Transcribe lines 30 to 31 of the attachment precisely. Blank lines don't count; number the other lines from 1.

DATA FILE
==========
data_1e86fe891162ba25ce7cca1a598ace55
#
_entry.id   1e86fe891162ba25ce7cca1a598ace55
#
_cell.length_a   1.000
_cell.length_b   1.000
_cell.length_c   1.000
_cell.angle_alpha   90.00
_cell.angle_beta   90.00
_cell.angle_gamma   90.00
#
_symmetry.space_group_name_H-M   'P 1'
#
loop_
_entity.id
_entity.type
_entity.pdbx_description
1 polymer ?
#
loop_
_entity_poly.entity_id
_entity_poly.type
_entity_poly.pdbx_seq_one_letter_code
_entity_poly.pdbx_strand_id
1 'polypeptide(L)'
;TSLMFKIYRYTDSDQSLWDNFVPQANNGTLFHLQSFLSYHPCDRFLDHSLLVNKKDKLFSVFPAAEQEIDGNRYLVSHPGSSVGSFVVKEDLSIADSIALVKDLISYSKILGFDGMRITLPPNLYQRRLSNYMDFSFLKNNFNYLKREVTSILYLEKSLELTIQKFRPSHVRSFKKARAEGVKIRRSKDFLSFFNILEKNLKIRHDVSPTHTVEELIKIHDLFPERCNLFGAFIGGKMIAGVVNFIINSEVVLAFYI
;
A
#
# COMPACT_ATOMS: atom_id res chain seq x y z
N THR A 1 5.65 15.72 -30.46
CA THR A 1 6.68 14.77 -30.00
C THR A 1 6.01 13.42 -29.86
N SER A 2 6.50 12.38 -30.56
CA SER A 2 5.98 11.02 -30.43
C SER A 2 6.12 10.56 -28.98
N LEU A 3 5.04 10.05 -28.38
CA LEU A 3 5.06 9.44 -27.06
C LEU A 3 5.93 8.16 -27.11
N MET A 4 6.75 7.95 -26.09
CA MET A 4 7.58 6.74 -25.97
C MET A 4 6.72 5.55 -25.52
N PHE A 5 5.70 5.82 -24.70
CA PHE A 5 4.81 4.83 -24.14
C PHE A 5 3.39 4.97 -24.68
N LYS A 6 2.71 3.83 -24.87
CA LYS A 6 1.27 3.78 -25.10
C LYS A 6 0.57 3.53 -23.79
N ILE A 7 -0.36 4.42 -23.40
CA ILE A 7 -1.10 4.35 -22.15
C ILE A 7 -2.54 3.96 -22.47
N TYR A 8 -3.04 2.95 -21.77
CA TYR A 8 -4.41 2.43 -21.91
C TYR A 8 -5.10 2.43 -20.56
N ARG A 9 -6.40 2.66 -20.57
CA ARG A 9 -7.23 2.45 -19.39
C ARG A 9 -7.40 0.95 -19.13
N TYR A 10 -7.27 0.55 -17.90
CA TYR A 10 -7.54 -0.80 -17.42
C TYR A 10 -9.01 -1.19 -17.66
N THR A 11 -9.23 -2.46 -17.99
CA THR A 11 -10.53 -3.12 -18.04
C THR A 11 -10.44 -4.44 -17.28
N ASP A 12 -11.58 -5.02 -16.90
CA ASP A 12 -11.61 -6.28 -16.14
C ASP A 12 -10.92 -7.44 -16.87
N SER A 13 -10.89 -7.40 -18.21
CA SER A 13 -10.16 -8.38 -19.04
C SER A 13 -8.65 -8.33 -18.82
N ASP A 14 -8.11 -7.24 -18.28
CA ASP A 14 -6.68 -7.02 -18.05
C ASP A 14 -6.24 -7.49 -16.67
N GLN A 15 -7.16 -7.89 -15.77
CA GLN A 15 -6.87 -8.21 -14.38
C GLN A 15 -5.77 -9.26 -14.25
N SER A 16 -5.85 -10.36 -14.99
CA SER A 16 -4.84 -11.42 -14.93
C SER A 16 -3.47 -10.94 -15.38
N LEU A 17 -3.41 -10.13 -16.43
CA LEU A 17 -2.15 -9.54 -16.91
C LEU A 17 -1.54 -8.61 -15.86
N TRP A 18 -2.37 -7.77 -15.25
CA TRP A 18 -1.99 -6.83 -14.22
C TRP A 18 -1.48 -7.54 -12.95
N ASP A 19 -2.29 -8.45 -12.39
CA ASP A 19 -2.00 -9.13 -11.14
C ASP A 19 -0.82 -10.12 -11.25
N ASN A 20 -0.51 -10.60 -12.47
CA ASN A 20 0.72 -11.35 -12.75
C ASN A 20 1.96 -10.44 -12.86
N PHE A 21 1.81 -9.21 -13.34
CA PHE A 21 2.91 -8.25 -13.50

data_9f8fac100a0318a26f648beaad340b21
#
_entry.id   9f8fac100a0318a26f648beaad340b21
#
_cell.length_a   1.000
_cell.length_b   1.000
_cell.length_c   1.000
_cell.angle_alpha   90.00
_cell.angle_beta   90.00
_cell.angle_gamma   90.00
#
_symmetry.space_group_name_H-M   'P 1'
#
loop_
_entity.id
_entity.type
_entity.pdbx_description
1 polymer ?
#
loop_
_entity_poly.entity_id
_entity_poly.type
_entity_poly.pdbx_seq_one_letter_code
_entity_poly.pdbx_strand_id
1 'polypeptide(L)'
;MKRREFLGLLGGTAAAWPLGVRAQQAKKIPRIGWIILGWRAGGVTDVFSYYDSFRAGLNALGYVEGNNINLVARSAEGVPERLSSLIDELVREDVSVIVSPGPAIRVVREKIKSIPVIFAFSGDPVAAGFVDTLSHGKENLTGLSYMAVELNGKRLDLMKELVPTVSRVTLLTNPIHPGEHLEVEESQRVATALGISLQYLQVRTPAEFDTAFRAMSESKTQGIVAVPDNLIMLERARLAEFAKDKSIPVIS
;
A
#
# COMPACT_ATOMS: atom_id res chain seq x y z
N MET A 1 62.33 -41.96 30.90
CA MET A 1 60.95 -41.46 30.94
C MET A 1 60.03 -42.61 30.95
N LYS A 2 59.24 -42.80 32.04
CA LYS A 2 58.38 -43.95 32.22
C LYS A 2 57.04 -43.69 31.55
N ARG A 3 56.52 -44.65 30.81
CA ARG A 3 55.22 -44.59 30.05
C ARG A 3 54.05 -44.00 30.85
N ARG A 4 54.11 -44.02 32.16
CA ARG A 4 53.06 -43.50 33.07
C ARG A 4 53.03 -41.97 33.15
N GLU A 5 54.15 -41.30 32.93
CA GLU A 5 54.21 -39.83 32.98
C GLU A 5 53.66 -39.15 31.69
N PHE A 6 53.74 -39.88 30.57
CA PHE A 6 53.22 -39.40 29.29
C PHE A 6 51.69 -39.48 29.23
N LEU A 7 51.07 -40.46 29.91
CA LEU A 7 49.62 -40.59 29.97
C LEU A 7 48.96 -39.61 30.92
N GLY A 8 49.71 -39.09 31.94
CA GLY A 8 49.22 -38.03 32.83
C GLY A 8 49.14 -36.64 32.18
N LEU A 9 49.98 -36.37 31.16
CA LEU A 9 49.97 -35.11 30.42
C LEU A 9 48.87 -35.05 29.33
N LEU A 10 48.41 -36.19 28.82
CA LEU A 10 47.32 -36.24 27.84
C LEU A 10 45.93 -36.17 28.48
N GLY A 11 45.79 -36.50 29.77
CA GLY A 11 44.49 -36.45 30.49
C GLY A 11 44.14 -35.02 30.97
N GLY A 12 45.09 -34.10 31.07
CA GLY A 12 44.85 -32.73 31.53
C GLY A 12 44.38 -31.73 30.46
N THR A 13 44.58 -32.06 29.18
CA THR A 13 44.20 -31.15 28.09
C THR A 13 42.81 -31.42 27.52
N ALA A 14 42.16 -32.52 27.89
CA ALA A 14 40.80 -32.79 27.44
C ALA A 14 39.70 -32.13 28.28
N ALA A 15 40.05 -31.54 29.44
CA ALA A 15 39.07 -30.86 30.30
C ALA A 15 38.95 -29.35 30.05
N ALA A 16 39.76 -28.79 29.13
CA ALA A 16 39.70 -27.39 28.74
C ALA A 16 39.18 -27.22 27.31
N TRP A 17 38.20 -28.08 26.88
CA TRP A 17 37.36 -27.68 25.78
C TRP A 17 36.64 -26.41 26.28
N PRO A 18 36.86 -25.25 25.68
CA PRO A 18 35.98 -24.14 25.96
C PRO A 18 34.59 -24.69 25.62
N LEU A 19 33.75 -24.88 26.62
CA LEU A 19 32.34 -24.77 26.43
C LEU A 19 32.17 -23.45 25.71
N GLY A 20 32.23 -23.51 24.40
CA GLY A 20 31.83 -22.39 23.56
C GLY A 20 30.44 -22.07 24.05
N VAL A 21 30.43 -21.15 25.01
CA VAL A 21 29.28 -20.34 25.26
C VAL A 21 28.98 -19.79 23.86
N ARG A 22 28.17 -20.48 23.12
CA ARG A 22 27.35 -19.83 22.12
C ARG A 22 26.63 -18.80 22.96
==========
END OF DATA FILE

# COMPACT_ATOMS: atom_id res chain seq x y z
N THR A 1 5.65 15.72 -30.46